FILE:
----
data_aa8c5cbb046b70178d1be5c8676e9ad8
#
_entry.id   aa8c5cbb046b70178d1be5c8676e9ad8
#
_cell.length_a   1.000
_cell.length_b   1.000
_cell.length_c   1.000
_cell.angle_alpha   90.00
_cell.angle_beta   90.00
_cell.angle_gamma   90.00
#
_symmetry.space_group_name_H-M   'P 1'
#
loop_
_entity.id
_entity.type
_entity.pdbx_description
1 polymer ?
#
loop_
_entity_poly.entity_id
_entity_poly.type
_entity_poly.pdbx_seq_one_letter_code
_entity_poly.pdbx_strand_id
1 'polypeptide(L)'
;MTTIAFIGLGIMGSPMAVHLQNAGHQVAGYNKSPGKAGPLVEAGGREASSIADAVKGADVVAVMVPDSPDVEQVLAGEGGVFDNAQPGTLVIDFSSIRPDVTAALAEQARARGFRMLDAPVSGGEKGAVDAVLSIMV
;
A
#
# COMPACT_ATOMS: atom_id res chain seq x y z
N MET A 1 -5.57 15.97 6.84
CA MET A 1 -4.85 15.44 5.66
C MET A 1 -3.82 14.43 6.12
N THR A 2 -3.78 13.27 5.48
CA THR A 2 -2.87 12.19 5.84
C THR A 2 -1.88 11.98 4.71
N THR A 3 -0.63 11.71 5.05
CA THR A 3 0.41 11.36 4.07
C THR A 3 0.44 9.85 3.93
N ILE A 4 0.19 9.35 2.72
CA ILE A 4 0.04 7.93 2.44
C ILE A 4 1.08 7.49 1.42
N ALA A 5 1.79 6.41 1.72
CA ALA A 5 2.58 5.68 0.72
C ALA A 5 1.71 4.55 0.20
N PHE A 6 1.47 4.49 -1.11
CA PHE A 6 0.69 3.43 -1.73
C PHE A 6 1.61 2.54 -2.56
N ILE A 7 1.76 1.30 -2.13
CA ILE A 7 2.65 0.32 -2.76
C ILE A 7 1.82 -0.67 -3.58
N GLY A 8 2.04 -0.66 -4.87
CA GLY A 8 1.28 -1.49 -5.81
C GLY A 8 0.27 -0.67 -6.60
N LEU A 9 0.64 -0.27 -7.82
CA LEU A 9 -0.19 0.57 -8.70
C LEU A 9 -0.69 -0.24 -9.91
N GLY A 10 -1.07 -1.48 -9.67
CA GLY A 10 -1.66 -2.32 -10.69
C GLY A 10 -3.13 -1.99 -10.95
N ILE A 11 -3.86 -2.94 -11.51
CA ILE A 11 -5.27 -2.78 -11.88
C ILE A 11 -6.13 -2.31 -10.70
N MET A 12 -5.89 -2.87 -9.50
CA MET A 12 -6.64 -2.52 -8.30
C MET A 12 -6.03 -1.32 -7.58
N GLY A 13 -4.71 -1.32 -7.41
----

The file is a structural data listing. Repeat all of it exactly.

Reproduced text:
data_aa8c5cbb046b70178d1be5c8676e9ad8
#
_entry.id   aa8c5cbb046b70178d1be5c8676e9ad8
#
_cell.length_a   1.000
_cell.length_b   1.000
_cell.length_c   1.000
_cell.angle_alpha   90.00
_cell.angle_beta   90.00
_cell.angle_gamma   90.00
#
_symmetry.space_group_name_H-M   'P 1'
#
loop_
_entity.id
_entity.type
_entity.pdbx_description
1 polymer ?
#
loop_
_entity_poly.entity_id
_entity_poly.type
_entity_poly.pdbx_seq_one_letter_code
_entity_poly.pdbx_strand_id
1 'polypeptide(L)'
;MTTIAFIGLGIMGSPMAVHLQNAGHQVAGYNKSPGKAGPLVEAGGREASSIADAVKGADVVAVMVPDSPDVEQVLAGEGGVFDNAQPGTLVIDFSSIRPDVTAALAEQARARGFRMLDAPVSGGEKGAVDAVLSIMV
;
A
#
# COMPACT_ATOMS: atom_id res chain seq x y z
N MET A 1 -5.57 15.97 6.84
CA MET A 1 -4.85 15.44 5.66
C MET A 1 -3.82 14.43 6.12
N THR A 2 -3.78 13.27 5.48
CA THR A 2 -2.87 12.19 5.84
C THR A 2 -1.88 11.98 4.71
N THR A 3 -0.63 11.71 5.05
CA THR A 3 0.41 11.36 4.07
C THR A 3 0.44 9.85 3.93
N ILE A 4 0.19 9.35 2.72
CA ILE A 4 0.04 7.93 2.44
C ILE A 4 1.08 7.49 1.42
N ALA A 5 1.79 6.41 1.72
CA ALA A 5 2.58 5.68 0.72
C ALA A 5 1.71 4.55 0.20
N PHE A 6 1.47 4.49 -1.11
CA PHE A 6 0.69 3.43 -1.73
C PHE A 6 1.61 2.54 -2.56
N ILE A 7 1.76 1.30 -2.13
CA ILE A 7 2.65 0.32 -2.76
C ILE A 7 1.82 -0.67 -3.58
N GLY A 8 2.04 -0.66 -4.87
CA GLY A 8 1.28 -1.49 -5.81
C GLY A 8 0.27 -0.67 -6.60
N LEU A 9 0.64 -0.27 -7.82
CA LEU A 9 -0.19 0.57 -8.70
C LEU A 9 -0.69 -0.24 -9.91
N GLY A 10 -1.07 -1.48 -9.67
CA GLY A 10 -1.66 -2.32 -10.69
C GLY A 10 -3.13 -1.99 -10.95
N ILE A 11 -3.86 -2.94 -11.51
CA ILE A 11 -5.27 -2.78 -11.88
C ILE A 11 -6.13 -2.31 -10.70
N MET A 12 -5.89 -2.87 -9.50
CA MET A 12 -6.64 -2.52 -8.30
C MET A 12 -6.03 -1.32 -7.58
N GLY A 13 -4.71 -1.32 -7.41